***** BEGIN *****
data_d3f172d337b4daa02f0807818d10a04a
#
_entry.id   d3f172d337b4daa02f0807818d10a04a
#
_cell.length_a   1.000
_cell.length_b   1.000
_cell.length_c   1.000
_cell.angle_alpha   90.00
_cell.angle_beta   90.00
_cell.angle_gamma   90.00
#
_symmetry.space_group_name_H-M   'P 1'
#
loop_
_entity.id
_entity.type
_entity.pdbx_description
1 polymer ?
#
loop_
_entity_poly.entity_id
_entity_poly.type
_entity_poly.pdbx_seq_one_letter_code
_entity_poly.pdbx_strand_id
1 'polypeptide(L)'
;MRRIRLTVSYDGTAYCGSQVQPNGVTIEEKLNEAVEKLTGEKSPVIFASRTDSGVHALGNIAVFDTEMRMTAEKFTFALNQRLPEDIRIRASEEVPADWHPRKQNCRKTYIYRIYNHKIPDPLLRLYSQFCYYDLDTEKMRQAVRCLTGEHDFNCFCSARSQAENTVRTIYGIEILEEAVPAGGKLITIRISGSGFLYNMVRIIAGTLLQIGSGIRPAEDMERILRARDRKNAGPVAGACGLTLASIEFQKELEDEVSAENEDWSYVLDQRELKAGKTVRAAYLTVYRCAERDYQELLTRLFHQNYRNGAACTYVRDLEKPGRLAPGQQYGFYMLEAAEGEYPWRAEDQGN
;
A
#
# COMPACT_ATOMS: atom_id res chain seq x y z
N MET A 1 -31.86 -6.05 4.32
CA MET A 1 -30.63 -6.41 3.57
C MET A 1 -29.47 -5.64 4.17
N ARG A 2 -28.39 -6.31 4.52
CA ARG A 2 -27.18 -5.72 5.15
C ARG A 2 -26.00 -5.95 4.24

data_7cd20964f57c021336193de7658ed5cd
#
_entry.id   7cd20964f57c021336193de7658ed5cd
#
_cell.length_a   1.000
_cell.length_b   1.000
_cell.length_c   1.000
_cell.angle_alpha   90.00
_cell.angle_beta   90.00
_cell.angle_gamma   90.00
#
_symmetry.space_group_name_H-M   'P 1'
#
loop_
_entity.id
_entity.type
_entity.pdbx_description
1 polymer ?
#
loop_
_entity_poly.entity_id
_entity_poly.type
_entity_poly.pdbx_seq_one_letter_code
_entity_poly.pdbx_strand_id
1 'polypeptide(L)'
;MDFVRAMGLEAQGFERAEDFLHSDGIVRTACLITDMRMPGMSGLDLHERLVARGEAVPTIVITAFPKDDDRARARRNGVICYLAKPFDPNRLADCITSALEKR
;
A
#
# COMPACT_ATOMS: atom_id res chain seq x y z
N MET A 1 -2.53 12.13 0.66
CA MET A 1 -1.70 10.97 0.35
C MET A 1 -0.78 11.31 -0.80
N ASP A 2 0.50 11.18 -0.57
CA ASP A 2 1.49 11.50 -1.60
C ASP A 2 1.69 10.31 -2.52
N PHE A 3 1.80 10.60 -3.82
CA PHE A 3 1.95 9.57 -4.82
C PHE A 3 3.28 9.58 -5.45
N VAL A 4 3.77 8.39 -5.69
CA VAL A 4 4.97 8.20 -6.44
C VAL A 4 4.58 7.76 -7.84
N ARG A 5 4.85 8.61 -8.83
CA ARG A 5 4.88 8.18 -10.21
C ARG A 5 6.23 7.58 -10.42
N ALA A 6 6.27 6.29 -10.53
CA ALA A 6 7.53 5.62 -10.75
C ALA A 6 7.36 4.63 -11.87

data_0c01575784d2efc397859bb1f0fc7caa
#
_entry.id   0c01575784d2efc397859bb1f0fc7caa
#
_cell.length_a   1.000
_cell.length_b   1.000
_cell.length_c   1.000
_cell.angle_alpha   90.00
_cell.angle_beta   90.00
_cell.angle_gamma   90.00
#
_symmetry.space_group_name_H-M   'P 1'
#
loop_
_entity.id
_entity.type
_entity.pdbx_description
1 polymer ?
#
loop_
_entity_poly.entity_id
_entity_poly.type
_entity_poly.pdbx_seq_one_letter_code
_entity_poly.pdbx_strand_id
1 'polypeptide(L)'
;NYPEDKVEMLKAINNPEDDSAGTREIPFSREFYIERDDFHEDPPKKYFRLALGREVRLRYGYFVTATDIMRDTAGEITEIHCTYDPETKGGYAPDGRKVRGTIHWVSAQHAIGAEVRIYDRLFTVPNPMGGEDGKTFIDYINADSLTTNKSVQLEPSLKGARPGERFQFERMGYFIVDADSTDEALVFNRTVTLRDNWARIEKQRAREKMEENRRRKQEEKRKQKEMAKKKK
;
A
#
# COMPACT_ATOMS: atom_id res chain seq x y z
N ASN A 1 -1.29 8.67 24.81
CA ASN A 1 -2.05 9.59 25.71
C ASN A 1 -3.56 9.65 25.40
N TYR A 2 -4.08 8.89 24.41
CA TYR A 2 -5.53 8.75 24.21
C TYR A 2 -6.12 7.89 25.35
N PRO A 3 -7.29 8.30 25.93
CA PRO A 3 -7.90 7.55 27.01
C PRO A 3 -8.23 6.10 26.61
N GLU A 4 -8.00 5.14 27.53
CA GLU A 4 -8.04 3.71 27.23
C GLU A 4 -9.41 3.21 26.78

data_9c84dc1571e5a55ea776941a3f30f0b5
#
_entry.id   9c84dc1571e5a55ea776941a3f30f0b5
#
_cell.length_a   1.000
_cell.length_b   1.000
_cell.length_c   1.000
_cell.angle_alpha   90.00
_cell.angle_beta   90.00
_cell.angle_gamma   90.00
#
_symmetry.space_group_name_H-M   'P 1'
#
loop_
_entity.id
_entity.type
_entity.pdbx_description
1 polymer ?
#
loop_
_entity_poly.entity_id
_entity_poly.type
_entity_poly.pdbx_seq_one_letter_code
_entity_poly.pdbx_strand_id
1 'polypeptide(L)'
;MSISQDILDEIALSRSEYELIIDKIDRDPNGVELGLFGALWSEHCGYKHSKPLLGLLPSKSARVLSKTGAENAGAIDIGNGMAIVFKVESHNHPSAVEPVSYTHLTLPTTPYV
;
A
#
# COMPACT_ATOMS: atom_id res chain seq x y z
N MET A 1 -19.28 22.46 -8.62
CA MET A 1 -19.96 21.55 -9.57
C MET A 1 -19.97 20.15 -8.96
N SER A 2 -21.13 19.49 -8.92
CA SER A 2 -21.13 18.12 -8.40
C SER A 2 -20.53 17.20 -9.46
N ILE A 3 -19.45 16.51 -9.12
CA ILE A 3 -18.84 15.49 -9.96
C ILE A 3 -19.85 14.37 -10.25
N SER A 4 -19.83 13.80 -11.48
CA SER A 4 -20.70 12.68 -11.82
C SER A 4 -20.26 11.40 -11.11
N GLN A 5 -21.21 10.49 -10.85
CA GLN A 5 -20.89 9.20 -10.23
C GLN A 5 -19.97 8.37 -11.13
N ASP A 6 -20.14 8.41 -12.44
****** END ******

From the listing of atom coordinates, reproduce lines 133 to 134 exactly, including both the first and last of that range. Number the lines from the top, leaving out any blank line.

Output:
_cell.length_c   1.000
_cell.angle_alpha   90.00